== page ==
From Southern Roots to Norther Shoots: The Black Farming Movement
Written by: Krysta Williams, Community Engagement Manager
This past fall, Rob and I had the extreme honor of joining hundreds of other Black and Brown Growers and food justice warriors at The Black Urban Growers and Farmers Conference in Harlem, New York. The theme for the weekend long conference was “From Southern Roots to Northern Shoots”, grounding our current work in our strong history in the South. As someone who grew up in California, separated from my own family’s history as foundational players in this country’s agricultural story, it was so inspiring to sit in rooms with folks of all ages passing down our history and lifting up our shared strength and knowledge. Too often as Black folks we only remember the negative associations our communities have had with land, which is why when youth (or any age person) of color is offered the opportunity to work the land, there’s often an initial hesitation or reference to the ways our bodies have been historically exploited for profit, particularly when it comes to land.
In contrast, being in a space that was Black and Brown led provided countless ways to recognize all the knowledge and hope we have cultivated through partnering with the land to care for our communities. In Philadelphia we visited Bartrum’s Garden and Mill Creek, two Black-led community farms that are supplying their communities with fresh veggies through a sharing-economy, modeled after the Freedom Farm Cooperative started by Fannie Lou Hamer during the Civil Rights Movements.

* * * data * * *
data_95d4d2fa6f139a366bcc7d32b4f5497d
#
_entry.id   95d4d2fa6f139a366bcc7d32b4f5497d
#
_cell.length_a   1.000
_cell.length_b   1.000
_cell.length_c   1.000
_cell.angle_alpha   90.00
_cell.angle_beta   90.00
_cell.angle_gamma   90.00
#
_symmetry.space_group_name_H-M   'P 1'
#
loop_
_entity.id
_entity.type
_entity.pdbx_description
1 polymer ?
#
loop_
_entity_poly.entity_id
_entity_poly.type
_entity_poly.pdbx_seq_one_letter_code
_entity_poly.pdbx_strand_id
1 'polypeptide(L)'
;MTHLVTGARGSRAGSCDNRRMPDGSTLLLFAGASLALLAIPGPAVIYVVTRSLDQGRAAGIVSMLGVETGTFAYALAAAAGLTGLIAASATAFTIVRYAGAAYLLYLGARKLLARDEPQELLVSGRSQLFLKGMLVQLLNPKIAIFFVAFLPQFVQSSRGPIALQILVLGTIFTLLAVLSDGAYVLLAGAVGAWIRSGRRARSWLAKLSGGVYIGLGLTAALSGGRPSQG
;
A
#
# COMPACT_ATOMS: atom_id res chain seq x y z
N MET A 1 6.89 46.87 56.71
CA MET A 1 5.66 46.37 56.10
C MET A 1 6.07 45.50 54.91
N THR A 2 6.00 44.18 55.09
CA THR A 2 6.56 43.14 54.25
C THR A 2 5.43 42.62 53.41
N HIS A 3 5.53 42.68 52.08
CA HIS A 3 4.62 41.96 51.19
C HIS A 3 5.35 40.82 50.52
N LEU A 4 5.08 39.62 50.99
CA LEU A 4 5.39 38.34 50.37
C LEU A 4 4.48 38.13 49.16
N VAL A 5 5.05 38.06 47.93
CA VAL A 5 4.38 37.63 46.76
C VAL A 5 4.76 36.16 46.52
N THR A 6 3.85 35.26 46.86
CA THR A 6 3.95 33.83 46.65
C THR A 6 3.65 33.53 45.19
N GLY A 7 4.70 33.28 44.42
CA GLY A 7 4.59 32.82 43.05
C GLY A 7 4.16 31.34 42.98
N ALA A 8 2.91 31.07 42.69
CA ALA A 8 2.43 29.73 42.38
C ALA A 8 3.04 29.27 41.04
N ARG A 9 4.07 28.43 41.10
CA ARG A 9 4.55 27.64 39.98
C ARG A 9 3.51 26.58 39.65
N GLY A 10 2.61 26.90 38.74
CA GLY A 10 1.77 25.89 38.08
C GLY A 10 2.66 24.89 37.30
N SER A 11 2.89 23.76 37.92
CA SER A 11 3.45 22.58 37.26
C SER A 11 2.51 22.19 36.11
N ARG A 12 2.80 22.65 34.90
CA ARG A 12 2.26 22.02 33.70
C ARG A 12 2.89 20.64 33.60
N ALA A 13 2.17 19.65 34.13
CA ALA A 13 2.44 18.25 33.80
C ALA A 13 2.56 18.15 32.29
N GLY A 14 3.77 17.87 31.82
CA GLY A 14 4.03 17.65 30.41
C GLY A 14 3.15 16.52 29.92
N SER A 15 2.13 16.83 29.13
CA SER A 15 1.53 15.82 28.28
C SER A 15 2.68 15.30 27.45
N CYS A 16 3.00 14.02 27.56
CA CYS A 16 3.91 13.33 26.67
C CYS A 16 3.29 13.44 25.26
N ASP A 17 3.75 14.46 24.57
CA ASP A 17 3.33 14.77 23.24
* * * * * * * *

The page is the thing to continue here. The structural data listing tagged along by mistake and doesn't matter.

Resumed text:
As part of the Bartrum’s Garden’ youth program—which pays youth to work on the farm and participate in a mentorship program—students care for the Diaspora Garden—a beautiful space carefully planted with seeds that represent those our ancestors brought over braided in their hair in the hulls of slave ships—sorghum, okra, millet, sesame, and watermelon.
Through out the farm visits and workshop sessions, we connected our future with our past, recognizing how in times of crisis, Black farmers, have often been the ones to provide both a protected space and sustenance for our communities. We drew from oral histories like those of Martin Luther King, Jr. and L.C. Dorsey, and learned how places like Soul Fire Farm and Hilltop Urban Gardens are continuing to carry the torch to end racism and injustice in our food system and to raise up a new generations of Black and Brown Freedom Farmers.
Through out the weekend, I was overwhelmed by the generosity, warmth, strength, and knowledge of our communities as we visited and shared together. We returned to Pacific Northwest, full of inspiration and the recognition we are a part of a long-line of Freedom Farmers. We will continue to fight injustice and sustain and strength our communities through our connection to the land and each other despite incredible opposition.